At times the mannerisms of kiwi blokedom are laid on a bit thick but the play deftly avoids any sense of sentimentality and presents an inspiring tribute to the way ordinary people rise to challenges posed by extraordinary hardship.
Copyright © in the review belongs to the reviewer
Jet black comedy and a superlative debut triumph together
Review by Stephen Austin 10th Aug 2012
An evening of two completely contrasting solo works: one fully devised by the performer in its first ever public outing, the other extensively workshopped by an established playwright through several versions. Both seemingly have nothing to relate them, although the title of the whole evening signals that they both share a common ground of celebrating triumphs, both mundane and earth-shattering, tiny and huge.
The Q Loft’s small practical black box space is perfect for the immediacy of both works and director Abigail Greenwood wisely chooses to bring the action forward to the audience to increase the intimacy while still utilising the space effectively. Her direction in both is effortless and controlled, keeping all shifts in pacing, styles, themes and structure focussed, grounded and fully realised.
Prolific local playwright, Thomas Sainsbury, strikes again with And Then You Die…, an oddly dark comic tale from a truly unreliable narrator. Debbie Le Valiant has been working at the bottom of the ladder in a results-driven shoe store for quite a while and still holds a pretty optimistic view of life, despite her poor sales statistics. All she really wants is to be liked by all around her and to have the ideal life. Too much to ask? Yes, as it turns out, since she is a stark raving psycho beneath all that good-natured well-intentioned sweetness.
Aidee Walker captures Debbie perfectly and switches into other characters swiftly, with a snappy physicality that keeps the story flowing well. She’s at her best when she has several characters to flip between at once to keep the pace and energy up in characterising a scene.
Some opening night nerves as well as a couple of slightly off technical cues near the beginning seem to take a while to warm up from, but Walker manages the swift style and presence of Sainsbury’s dialogue very well. Her original music for the show is playful, inventive and very welcome.
The set is clever brown paper flats and boxes, functional to the locations, with a small picture frame up the back serving as a window into some fantastic lo-fi animations that comment on and complement the action. It all nicely suggests the everyday, slightly surreal lifestyle of this extremely odd character and her hyper-comic worldview.
There are a few plot holes in the script so I cannot help but wonder if this piece has been a little overworked (it has been in various stages of development and staging over approximately six years – a lifetime by Sainsbury’s prolific standards!) but it is all delivered with such sweet innocuous sincerity by Walker that it cannot help but make me smile broadly at its jet-black sense of the absurd.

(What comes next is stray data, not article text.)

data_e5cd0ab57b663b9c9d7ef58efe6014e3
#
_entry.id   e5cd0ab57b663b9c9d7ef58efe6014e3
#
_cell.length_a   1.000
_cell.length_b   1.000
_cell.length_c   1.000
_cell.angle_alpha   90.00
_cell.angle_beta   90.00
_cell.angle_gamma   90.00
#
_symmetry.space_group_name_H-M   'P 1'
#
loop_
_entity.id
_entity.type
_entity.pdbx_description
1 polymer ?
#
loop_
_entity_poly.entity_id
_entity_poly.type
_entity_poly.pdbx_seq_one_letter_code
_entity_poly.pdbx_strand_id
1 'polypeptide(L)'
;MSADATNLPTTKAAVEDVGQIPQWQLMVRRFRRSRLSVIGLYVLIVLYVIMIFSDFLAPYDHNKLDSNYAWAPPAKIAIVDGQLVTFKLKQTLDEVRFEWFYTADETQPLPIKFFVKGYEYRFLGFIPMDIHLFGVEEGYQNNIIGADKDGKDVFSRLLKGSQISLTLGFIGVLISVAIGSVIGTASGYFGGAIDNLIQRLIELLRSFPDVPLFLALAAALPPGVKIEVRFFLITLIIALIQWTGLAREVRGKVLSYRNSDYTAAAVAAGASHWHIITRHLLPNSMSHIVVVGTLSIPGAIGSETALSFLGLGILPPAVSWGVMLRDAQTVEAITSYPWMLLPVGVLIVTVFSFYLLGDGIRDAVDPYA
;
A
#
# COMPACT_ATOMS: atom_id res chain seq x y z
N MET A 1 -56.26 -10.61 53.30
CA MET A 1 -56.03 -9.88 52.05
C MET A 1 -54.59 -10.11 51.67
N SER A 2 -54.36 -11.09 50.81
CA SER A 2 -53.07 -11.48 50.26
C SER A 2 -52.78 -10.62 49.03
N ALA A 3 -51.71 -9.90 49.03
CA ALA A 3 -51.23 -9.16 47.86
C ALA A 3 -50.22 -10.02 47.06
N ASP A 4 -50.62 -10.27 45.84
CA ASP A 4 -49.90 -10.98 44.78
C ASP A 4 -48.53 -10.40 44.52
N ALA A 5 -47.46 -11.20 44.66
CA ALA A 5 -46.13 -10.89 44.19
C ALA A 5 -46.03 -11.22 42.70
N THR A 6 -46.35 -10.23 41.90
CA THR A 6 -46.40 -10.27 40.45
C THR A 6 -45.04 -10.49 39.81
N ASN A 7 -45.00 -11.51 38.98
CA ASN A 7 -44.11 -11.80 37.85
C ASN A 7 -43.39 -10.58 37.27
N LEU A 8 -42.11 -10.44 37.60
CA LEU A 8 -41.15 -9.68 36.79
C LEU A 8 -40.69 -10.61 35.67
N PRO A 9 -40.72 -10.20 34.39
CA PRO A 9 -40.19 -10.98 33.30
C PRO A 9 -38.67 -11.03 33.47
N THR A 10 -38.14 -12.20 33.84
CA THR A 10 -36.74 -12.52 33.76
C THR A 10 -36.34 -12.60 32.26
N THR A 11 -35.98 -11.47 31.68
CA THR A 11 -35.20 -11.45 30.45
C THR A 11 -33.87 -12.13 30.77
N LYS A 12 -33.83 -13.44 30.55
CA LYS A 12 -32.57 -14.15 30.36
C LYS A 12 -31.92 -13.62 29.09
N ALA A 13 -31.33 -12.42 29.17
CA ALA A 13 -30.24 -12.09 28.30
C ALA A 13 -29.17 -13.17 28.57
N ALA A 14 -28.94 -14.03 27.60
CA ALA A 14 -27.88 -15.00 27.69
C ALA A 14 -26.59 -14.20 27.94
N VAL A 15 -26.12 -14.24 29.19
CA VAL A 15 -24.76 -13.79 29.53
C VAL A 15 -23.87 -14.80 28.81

After an intermission, for Renee Lyons’ Nick, we find the Loft space almost devoid of set, aside from a black mat playing space down-stage centre with a single chair in the middle. This could not be a more apt metaphor for the differences between the two sections of the evening.
Renee Lyons shuffles fussily onto stage and, through the personage of Korean hospital orderly Soo Young, introduces us to the the world of Nick Chisholm; a young Dunedin man whose charmed, almost every-man, existence is tragically turned upside-down when he suffers a debilitating sports injury that leaves him paralyzed with only his eyes to communicate with. His friends and family rally around him and help him recover with courage, humour and steadfast determination.
From my description above, this would seem to be quite a serious, intensely dramatic work, but there is definitely a swift, wild sense of humour at play here too. Lyons has tapped into every fibre of her acting talent and created a world of relatable characters, based “with a bit of creative licence!” on a very individual story that lifts the audience from a world of observational character study through deep intimacy to high comedy and beyond; that pays off dividends for both performer and audience.
What we’re left with is something truly special that I feel privileged to have witnessed as one of the first audiences to the work.
We never meet Nick, as he is “locked-in” for the majority of the story, but we come to know and understand him fully through his mum Joss, best friends Boyd and Liam, and new British girlfriend Nicola. Even Soo Young’s delightfully bizarre observations give us some insight.
Lyons imbues them all with so much heart and honesty, they seem so real and immediate, we feel we are at Nick’s bedside throughout much of the piece. It is clear she understands and empathises with all of these characters first-hand and embodies them to the extremes of her capacity as an actress.
Basic torchlight illuminating select body parts while vocally running the gamut helps us come to grips with the intense isolation of Locked-In Syndrome. Simply placed slides on the back wall create a depth of both space and perception. Tight, immersive sound design creates a sense of the struggle that the afflicted must fight to regain control of basic motor and neural functionality. There’s even, in a particularly joyous moment, snow on stage!
Transformative, transportive, uncategorizable, original, uplifting, brave. I need a bigger thesaurus to find more superlatives to throw at this wonderful piece of theatre! Bravo!
Copyright © in the review belongs to the reviewer